Government concludes climate change agreements
The Government has announced that it has largely concluded the climate change agreements with industry sectors in preparation for the launch of the Climate Change Levy on 1 April (see related feature), reaching a total of 40 agreements.
The agreements will mean that the most energy intensive industry sectors will be permitted an 80% discount on the Climate Change Levy, in return for commitments to substantially cut greenhouse gas emissions. The agreements are designed to protect the competitiveness of the industry sectors, whilst giving them the incentive to cut emissions, according to the Department of the Environment, Transport and the Regions (DETR). Agreements have been entered into by 10 large industry sectors, and with 30 smaller groups, including three which are to be finalised.
Proposals for a wider emissions trading scheme are currently being developed by the Government, with input from the Confederation of British Industry (CBI) and is currently expected to come into effect in January next year, a DETR spokesperson told edie.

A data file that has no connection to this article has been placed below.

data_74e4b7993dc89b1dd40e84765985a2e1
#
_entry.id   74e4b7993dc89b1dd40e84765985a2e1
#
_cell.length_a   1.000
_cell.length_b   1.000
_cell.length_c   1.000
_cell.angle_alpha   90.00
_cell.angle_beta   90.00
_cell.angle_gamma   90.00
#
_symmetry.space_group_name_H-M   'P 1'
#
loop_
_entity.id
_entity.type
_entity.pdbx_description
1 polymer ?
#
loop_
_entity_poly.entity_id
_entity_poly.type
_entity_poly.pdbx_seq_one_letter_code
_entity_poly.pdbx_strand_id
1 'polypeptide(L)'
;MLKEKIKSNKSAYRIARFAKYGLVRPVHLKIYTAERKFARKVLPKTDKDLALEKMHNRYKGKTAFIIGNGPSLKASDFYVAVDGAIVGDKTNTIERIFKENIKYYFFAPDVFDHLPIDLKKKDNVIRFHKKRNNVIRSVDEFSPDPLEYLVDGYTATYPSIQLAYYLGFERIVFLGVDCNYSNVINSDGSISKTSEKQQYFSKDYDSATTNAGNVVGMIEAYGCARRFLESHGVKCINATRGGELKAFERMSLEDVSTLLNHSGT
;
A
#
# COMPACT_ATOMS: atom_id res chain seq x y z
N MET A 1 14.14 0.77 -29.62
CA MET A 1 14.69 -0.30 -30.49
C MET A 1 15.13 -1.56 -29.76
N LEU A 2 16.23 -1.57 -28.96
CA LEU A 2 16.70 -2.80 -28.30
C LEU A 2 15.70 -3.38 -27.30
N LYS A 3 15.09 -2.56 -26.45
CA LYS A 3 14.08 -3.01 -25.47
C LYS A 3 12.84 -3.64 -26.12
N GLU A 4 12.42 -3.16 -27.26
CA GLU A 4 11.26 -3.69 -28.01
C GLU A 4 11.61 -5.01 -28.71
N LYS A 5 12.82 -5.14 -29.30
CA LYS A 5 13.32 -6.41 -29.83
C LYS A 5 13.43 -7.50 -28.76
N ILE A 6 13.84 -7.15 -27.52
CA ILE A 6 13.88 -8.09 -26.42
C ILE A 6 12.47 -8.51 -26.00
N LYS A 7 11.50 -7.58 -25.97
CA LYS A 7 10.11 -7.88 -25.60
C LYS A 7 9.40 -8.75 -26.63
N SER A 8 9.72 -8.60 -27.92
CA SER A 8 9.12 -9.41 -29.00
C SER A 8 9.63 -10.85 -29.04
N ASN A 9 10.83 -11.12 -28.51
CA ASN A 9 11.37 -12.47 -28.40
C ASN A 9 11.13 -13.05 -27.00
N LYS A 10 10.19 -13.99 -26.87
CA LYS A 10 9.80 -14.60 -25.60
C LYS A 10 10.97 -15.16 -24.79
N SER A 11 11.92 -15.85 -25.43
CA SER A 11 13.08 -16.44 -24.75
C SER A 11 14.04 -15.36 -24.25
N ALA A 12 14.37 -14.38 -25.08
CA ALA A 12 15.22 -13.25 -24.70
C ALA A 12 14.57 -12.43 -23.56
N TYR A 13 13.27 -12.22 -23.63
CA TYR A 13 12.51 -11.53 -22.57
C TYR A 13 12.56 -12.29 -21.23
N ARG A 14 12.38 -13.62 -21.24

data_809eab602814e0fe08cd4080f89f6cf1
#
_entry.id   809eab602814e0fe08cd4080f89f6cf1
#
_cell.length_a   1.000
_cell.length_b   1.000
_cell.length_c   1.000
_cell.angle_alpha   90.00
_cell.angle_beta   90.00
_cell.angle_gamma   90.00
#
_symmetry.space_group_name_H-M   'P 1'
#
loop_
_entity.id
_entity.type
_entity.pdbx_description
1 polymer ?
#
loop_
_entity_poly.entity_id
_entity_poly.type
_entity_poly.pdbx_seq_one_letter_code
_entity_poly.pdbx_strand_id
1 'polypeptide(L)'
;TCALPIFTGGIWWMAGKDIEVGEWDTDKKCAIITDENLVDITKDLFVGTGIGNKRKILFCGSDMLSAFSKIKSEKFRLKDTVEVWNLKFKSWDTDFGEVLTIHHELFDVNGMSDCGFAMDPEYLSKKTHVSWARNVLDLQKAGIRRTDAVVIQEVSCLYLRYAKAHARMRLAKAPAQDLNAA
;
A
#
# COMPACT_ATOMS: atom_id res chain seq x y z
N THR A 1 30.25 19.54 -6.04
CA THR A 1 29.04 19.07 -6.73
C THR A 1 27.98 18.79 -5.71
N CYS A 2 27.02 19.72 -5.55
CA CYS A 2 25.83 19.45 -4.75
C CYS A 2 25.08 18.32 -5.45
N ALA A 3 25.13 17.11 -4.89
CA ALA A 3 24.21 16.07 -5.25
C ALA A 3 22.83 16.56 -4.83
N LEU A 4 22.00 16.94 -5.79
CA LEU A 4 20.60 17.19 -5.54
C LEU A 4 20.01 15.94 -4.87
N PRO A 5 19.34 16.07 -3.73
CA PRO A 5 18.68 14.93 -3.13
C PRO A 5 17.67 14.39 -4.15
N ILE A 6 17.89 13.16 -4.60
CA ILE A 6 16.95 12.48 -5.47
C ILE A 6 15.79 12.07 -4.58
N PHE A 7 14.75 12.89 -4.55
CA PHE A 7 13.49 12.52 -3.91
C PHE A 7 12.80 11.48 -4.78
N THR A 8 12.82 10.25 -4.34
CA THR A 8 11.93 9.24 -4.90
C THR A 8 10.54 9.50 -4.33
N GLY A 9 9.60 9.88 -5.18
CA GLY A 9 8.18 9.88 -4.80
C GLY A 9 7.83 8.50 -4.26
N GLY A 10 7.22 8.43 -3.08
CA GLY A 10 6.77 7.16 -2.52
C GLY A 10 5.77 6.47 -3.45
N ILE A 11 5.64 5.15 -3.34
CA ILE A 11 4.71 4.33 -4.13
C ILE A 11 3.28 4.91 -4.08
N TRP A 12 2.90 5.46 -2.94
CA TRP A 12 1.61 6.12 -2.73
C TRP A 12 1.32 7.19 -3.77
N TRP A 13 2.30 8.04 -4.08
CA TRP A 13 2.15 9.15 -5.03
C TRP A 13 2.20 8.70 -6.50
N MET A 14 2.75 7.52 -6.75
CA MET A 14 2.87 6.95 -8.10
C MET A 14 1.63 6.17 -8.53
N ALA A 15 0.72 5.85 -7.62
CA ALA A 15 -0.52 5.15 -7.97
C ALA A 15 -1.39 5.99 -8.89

“I am delighted that we have now reached agreement with these energy intensive sectors,” said Energy Minister Lord Whitty. “All of these sectors have made a commitment to improve their energy efficiency and reduce their environmental impact.”
The minister pointed out that the industry commitment means that by 2010, carbon emissions will be reduced by 2.5 million tonnes per year, assisting the UK in meeting its Kyoto targets. “Not only will businesses be helping to protect the environment, they will also reap the financial benefits of using energy more efficiently and cutting their energy bills,” said Lord Whitty. “This is a ‘win win’ situation for businesses and for the environment.”
“I would like to thank the sectors for the efforts which they have made to conclude these agreements and for their commitment to tackling climate change,” he said, adding that agreements have been made with almost all the eligible sectors, including the largest energy users such as steel, chemicals and paper.
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